A history of Jazz Music

by Piero Scaruffi
See also the The History of Rock Music and the The History of Pop Music
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TM, ®, Copyright © 2005 Piero Scaruffi. All rights reserved.
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(These are excerpts from my book "A History of Jazz Music")

Fusion Jazz: the pioneers

TM, ®, Copyright © 2006 Piero Scaruffi All rights reserved.

Miles Davis's quintet featuring drummer Tony Williams, bassist Ron Carter, pianist Herbie Hancock and tenor saxophonist Wayne Shorter had pioneered a sound that was just that: "sound". When Davis fused jazz with rock rhythm and soul melody (and even dissonance) on Bitches Brew (1969), Davis legitimized a new genre, "fusion jazz". All in all, this revolution paralleled the revolution that was finally picking up steam in free (or pseudo-free) jazz. The revolution had to do with rhythm. Since the earliest experiments with replacing the tuba with the double bass and with removing the piano from the rhythm section, the changes in the rhythm section had reverberated so wildly to create entire new genres. In the 1960s, basically, jazz musicians took two opposite views of where to go next: free musicians decided to turn the rhythm section into a decorative element (percussion is a coloring device, not a time-keeping device), which almost inevitably led to the demise of melody, whereas Miles Davis and the other jazz-rock pioneers decided to anchor bebop/cool jazz to the most solid of all rhythms, the loud and steady rhythm of rock music (nothing more than an evolution of rhythm'n'blues), a decision that almost inevitably led to the rise of melody.

Several rock groups (Soft Machine, Colosseum, Caravan, Nucleus, Chicago, and, above all, Frank Zappa) had the same idea at the same time, except that they turned it upside down: instead of focusing on sound, rockers focused on dynamics. Davis' fusion jazz was slick, smooth and elegant, while "progressive-rock" was typically convoluted and abrasive.

Once jazz music had been contaminated by rock music, it was merely natural that jazz musicians also adopted the instruments of rock music. This juncture marked the first major revolution in instrumentation since the early days of New Orleans jazz. In a few years jazz adopted the electric guitar, the bass guitar (replacing the double bass), the Hammond organ and all its successors (electric piano and electronic keyboards). Jazz-rock also adopted the rock way of using them. For example, the guitar and the keyboards as leading instruments, not part of the rhythm section. the rhythm section was pared down to bass and drums. organ,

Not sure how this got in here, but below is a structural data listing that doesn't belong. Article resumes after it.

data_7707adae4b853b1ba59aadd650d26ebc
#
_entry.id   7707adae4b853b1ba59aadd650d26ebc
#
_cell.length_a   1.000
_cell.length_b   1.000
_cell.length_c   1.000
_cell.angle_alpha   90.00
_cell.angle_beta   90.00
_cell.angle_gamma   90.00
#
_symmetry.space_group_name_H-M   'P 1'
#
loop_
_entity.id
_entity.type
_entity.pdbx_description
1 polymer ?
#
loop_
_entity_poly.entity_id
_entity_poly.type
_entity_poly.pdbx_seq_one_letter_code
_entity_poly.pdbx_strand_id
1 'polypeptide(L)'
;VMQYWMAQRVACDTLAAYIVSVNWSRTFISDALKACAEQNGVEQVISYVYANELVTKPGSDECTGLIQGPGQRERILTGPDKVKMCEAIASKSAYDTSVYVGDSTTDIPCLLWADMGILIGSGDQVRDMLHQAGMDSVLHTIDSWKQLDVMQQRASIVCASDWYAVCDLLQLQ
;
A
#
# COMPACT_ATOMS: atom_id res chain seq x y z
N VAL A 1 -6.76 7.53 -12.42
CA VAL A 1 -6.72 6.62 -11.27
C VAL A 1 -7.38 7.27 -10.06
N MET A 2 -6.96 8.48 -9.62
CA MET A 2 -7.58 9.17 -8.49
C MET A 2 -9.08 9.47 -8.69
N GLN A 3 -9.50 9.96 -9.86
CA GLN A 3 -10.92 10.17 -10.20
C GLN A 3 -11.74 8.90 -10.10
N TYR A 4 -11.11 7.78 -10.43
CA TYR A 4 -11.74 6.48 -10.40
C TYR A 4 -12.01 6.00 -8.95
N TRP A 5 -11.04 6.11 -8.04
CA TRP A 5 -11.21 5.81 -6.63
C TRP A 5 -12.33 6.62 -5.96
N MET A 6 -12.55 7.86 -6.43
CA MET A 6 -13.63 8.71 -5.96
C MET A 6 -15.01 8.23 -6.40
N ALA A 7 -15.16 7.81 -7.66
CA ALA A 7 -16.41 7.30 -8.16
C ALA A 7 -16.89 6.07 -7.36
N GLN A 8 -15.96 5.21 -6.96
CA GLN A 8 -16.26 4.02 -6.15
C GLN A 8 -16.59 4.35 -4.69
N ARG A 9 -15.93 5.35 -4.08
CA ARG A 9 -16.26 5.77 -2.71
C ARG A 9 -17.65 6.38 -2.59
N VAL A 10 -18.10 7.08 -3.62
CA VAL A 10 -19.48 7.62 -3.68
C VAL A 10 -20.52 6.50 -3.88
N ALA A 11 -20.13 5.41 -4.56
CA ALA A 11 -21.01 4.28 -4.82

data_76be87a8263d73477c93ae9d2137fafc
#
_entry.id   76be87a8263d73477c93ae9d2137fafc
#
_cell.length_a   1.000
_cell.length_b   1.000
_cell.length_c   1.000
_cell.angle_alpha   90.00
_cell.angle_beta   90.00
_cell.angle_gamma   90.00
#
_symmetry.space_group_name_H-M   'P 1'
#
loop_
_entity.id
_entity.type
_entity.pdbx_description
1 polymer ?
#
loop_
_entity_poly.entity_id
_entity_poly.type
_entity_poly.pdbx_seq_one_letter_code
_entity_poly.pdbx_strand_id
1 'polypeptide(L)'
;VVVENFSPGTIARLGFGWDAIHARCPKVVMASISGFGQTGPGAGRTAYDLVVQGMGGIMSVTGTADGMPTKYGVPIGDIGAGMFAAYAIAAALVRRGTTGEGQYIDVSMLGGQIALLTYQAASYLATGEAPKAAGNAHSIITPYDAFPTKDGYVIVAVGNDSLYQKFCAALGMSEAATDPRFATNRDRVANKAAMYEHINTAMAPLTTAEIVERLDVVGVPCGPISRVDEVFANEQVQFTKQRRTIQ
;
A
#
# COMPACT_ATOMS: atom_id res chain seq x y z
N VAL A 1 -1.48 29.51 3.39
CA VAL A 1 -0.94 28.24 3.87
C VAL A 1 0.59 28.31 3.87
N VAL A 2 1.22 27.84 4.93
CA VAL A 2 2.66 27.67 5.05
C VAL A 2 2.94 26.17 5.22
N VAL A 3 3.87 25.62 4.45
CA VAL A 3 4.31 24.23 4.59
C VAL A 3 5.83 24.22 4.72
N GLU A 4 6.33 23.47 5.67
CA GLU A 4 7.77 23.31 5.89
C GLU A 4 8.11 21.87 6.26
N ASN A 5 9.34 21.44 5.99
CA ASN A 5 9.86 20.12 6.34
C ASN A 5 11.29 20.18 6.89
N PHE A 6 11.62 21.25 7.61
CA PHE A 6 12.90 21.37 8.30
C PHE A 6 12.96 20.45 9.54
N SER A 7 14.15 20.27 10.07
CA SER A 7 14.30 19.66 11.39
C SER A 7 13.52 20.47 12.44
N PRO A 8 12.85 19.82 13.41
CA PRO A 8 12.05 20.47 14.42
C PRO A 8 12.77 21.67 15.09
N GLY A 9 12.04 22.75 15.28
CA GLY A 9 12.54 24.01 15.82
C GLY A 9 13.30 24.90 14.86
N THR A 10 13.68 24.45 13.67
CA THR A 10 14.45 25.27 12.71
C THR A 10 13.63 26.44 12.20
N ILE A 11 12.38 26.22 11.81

Credit for "inventing" jazz-rock goes to Indiana-born white vibraphonist Gary Burton, originally an enfant prodige of country music in Nashville. After a stint in Stan Getz's quartet (1964-66), Burton began to experiment with rock rhythms on The Time Machine (april 1966), that featured bassist Steve Swallow, and attempted a fusion of jazz and country music on Tennessee Firebird (september 1966). The quartet with guitarist Larry Coryell, Swallow and drummer Roy Haynes, recorded the first jazz-rock album, Duster (april 1967), highlighted by mesmerizing Coryell playing, followed by Lofty Fake Anagram (august 1967). After performing Carla Bley's composition A Genuine Tong Funeral (november 1967), Burton came full circle by adding country music to the mix on Country Roads and Other Places (september 1968), recorded by a new quartet that simply replaced Coryell with guitarist Jerry Hahn, and on Throb (june 1969), added country violinist Richard Greene to that quartet. And then Burton embraced electronic keyboards for Good Vibes (september 1969), which was basically a rhythm'n'blues album. Pioneering a four-mallet technique, Burton owed little to the jazz pioneers of the instrument (Lionel Hampton, Red Norvo, Milt Jackson) and seemed unaware of the innovations introduced by the most influential vibraphonist of the era, Bobby Hutcherson.